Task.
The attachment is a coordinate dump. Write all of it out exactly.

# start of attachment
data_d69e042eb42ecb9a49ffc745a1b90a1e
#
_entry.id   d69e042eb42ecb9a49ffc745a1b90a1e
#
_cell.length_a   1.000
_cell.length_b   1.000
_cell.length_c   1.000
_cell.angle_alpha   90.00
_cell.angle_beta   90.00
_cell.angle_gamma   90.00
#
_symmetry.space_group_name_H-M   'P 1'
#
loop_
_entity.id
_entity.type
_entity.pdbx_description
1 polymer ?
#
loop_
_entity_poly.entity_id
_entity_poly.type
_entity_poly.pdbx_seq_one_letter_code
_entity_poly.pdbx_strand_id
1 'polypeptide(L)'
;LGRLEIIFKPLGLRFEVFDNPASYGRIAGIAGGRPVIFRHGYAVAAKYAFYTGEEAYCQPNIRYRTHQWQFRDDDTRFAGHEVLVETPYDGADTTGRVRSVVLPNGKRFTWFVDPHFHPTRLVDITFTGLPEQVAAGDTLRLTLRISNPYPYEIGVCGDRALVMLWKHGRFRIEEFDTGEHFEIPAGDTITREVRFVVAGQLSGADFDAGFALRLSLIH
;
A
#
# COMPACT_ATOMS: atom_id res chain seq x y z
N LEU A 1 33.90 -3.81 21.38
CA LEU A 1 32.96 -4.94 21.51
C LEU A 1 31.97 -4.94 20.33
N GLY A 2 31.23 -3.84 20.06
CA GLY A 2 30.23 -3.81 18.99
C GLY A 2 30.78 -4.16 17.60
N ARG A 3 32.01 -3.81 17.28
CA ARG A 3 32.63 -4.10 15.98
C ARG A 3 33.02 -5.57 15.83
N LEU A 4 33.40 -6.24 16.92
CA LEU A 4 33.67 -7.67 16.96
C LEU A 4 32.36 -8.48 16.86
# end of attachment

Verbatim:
data_d69e042eb42ecb9a49ffc745a1b90a1e
#
_entry.id   d69e042eb42ecb9a49ffc745a1b90a1e
#
_cell.length_a   1.000
_cell.length_b   1.000
_cell.length_c   1.000
_cell.angle_alpha   90.00
_cell.angle_beta   90.00
_cell.angle_gamma   90.00
#
_symmetry.space_group_name_H-M   'P 1'
#
loop_
_entity.id
_entity.type
_entity.pdbx_description
1 polymer ?
#
loop_
_entity_poly.entity_id
_entity_poly.type
_entity_poly.pdbx_seq_one_letter_code
_entity_poly.pdbx_strand_id
1 'polypeptide(L)'
;LGRLEIIFKPLGLRFEVFDNPASYGRIAGIAGGRPVIFRHGYAVAAKYAFYTGEEAYCQPNIRYRTHQWQFRDDDTRFAGHEVLVETPYDGADTTGRVRSVVLPNGKRFTWFVDPHFHPTRLVDITFTGLPEQVAAGDTLRLTLRISNPYPYEIGVCGDRALVMLWKHGRFRIEEFDTGEHFEIPAGDTITREVRFVVAGQLSGADFDAGFALRLSLIH
;
A
#
# COMPACT_ATOMS: atom_id res chain seq x y z
N LEU A 1 33.90 -3.81 21.38
CA LEU A 1 32.96 -4.94 21.51
C LEU A 1 31.97 -4.94 20.33
N GLY A 2 31.23 -3.84 20.06
CA GLY A 2 30.23 -3.81 18.99
C GLY A 2 30.78 -4.16 17.60
N ARG A 3 32.01 -3.81 17.28
CA ARG A 3 32.63 -4.10 15.98
C ARG A 3 33.02 -5.57 15.83
N LEU A 4 33.40 -6.24 16.92
CA LEU A 4 33.67 -7.67 16.96
C LEU A 4 32.36 -8.48 16.86